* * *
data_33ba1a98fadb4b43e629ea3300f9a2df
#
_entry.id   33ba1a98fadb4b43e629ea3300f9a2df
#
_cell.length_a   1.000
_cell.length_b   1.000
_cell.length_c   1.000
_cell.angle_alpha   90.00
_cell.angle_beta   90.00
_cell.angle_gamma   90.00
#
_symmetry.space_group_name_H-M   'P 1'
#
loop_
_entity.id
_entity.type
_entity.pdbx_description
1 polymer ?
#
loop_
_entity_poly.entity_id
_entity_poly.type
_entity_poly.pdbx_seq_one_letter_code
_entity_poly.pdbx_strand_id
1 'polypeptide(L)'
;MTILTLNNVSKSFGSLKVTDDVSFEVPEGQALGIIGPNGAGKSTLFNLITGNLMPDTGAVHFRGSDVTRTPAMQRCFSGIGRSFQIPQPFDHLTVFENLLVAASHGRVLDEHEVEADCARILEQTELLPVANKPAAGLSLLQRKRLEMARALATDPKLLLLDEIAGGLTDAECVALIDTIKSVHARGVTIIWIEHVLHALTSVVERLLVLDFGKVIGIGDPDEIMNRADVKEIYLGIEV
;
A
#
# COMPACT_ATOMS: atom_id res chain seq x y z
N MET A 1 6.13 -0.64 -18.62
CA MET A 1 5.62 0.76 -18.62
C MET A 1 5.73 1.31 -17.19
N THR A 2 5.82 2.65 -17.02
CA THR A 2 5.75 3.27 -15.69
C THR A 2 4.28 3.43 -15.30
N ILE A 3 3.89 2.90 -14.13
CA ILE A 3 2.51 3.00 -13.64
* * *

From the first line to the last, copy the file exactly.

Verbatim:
data_33ba1a98fadb4b43e629ea3300f9a2df
#
_entry.id   33ba1a98fadb4b43e629ea3300f9a2df
#
_cell.length_a   1.000
_cell.length_b   1.000
_cell.length_c   1.000
_cell.angle_alpha   90.00
_cell.angle_beta   90.00
_cell.angle_gamma   90.00
#
_symmetry.space_group_name_H-M   'P 1'
#
loop_
_entity.id
_entity.type
_entity.pdbx_description
1 polymer ?
#
loop_
_entity_poly.entity_id
_entity_poly.type
_entity_poly.pdbx_seq_one_letter_code
_entity_poly.pdbx_strand_id
1 'polypeptide(L)'
;MTILTLNNVSKSFGSLKVTDDVSFEVPEGQALGIIGPNGAGKSTLFNLITGNLMPDTGAVHFRGSDVTRTPAMQRCFSGIGRSFQIPQPFDHLTVFENLLVAASHGRVLDEHEVEADCARILEQTELLPVANKPAAGLSLLQRKRLEMARALATDPKLLLLDEIAGGLTDAECVALIDTIKSVHARGVTIIWIEHVLHALTSVVERLLVLDFGKVIGIGDPDEIMNRADVKEIYLGIEV
;
A
#
# COMPACT_ATOMS: atom_id res chain seq x y z
N MET A 1 6.13 -0.64 -18.62
CA MET A 1 5.62 0.76 -18.62
C MET A 1 5.73 1.31 -17.19
N THR A 2 5.82 2.65 -17.02
CA THR A 2 5.75 3.27 -15.69
C THR A 2 4.28 3.43 -15.30
N ILE A 3 3.89 2.90 -14.13
CA ILE A 3 2.51 3.00 -13.64